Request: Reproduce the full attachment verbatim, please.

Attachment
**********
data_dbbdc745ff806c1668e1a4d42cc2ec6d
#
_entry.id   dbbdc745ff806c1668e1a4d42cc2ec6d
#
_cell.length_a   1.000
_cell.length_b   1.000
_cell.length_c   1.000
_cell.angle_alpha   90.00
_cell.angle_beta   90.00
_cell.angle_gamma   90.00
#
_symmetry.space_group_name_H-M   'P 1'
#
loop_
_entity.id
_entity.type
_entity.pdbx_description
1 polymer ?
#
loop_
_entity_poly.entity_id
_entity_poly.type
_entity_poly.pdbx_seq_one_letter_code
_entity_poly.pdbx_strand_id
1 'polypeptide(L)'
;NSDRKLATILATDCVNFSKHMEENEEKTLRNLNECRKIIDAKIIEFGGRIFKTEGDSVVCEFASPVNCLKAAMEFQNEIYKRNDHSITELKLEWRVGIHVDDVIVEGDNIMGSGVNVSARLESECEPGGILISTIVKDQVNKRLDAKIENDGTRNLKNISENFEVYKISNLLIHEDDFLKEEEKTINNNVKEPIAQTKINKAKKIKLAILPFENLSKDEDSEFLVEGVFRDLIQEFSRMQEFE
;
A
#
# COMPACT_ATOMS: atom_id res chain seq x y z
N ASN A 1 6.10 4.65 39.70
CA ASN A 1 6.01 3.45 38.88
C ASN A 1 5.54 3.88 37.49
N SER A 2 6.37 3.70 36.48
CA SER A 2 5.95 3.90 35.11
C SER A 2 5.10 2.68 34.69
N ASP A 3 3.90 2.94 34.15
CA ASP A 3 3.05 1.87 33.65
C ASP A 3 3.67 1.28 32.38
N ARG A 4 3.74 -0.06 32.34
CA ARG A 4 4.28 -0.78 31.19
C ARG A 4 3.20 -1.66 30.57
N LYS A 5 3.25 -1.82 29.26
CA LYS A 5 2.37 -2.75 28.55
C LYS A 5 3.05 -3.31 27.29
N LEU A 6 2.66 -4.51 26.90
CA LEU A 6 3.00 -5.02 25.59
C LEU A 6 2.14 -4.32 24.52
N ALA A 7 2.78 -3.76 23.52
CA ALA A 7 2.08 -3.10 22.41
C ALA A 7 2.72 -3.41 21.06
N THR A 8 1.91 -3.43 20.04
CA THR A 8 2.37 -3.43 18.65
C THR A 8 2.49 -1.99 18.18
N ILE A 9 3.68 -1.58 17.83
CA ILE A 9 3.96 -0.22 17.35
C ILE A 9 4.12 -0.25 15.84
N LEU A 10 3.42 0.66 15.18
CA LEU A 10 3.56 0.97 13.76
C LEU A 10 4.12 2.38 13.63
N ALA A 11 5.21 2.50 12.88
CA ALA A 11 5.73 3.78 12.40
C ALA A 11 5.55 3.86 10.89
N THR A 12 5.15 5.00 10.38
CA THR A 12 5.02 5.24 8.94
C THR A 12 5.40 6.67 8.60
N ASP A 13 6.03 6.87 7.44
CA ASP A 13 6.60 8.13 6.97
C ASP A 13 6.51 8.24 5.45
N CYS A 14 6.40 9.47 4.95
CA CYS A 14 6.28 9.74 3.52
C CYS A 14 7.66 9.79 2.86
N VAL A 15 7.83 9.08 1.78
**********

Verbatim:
data_dbbdc745ff806c1668e1a4d42cc2ec6d
#
_entry.id   dbbdc745ff806c1668e1a4d42cc2ec6d
#
_cell.length_a   1.000
_cell.length_b   1.000
_cell.length_c   1.000
_cell.angle_alpha   90.00
_cell.angle_beta   90.00
_cell.angle_gamma   90.00
#
_symmetry.space_group_name_H-M   'P 1'
#
loop_
_entity.id
_entity.type
_entity.pdbx_description
1 polymer ?
#
loop_
_entity_poly.entity_id
_entity_poly.type
_entity_poly.pdbx_seq_one_letter_code
_entity_poly.pdbx_strand_id
1 'polypeptide(L)'
;NSDRKLATILATDCVNFSKHMEENEEKTLRNLNECRKIIDAKIIEFGGRIFKTEGDSVVCEFASPVNCLKAAMEFQNEIYKRNDHSITELKLEWRVGIHVDDVIVEGDNIMGSGVNVSARLESECEPGGILISTIVKDQVNKRLDAKIENDGTRNLKNISENFEVYKISNLLIHEDDFLKEEEKTINNNVKEPIAQTKINKAKKIKLAILPFENLSKDEDSEFLVEGVFRDLIQEFSRMQEFE
;
A
#
# COMPACT_ATOMS: atom_id res chain seq x y z
N ASN A 1 6.10 4.65 39.70
CA ASN A 1 6.01 3.45 38.88
C ASN A 1 5.54 3.88 37.49
N SER A 2 6.37 3.70 36.48
CA SER A 2 5.95 3.90 35.11
C SER A 2 5.10 2.68 34.69
N ASP A 3 3.90 2.94 34.15
CA ASP A 3 3.05 1.87 33.65
C ASP A 3 3.67 1.28 32.38
N ARG A 4 3.74 -0.06 32.34
CA ARG A 4 4.28 -0.78 31.19
C ARG A 4 3.20 -1.66 30.57
N LYS A 5 3.25 -1.82 29.26
CA LYS A 5 2.37 -2.75 28.55
C LYS A 5 3.05 -3.31 27.29
N LEU A 6 2.66 -4.51 26.90
CA LEU A 6 3.00 -5.02 25.59
C LEU A 6 2.14 -4.32 24.52
N ALA A 7 2.78 -3.76 23.52
CA ALA A 7 2.08 -3.10 22.41
C ALA A 7 2.72 -3.41 21.06
N THR A 8 1.91 -3.43 20.04
CA THR A 8 2.37 -3.43 18.65
C THR A 8 2.49 -1.99 18.18
N ILE A 9 3.68 -1.58 17.83
CA ILE A 9 3.96 -0.22 17.35
C ILE A 9 4.12 -0.25 15.84
N LEU A 10 3.42 0.66 15.18
CA LEU A 10 3.56 0.97 13.76
C LEU A 10 4.12 2.38 13.63
N ALA A 11 5.21 2.50 12.88
CA ALA A 11 5.73 3.78 12.40
C ALA A 11 5.55 3.86 10.89
N THR A 12 5.15 5.00 10.38
CA THR A 12 5.02 5.24 8.94
C THR A 12 5.40 6.67 8.60
N ASP A 13 6.03 6.87 7.44
CA ASP A 13 6.60 8.13 6.97
C ASP A 13 6.51 8.24 5.45
N CYS A 14 6.40 9.47 4.95
CA CYS A 14 6.28 9.74 3.52
C CYS A 14 7.66 9.79 2.86
N VAL A 15 7.83 9.08 1.78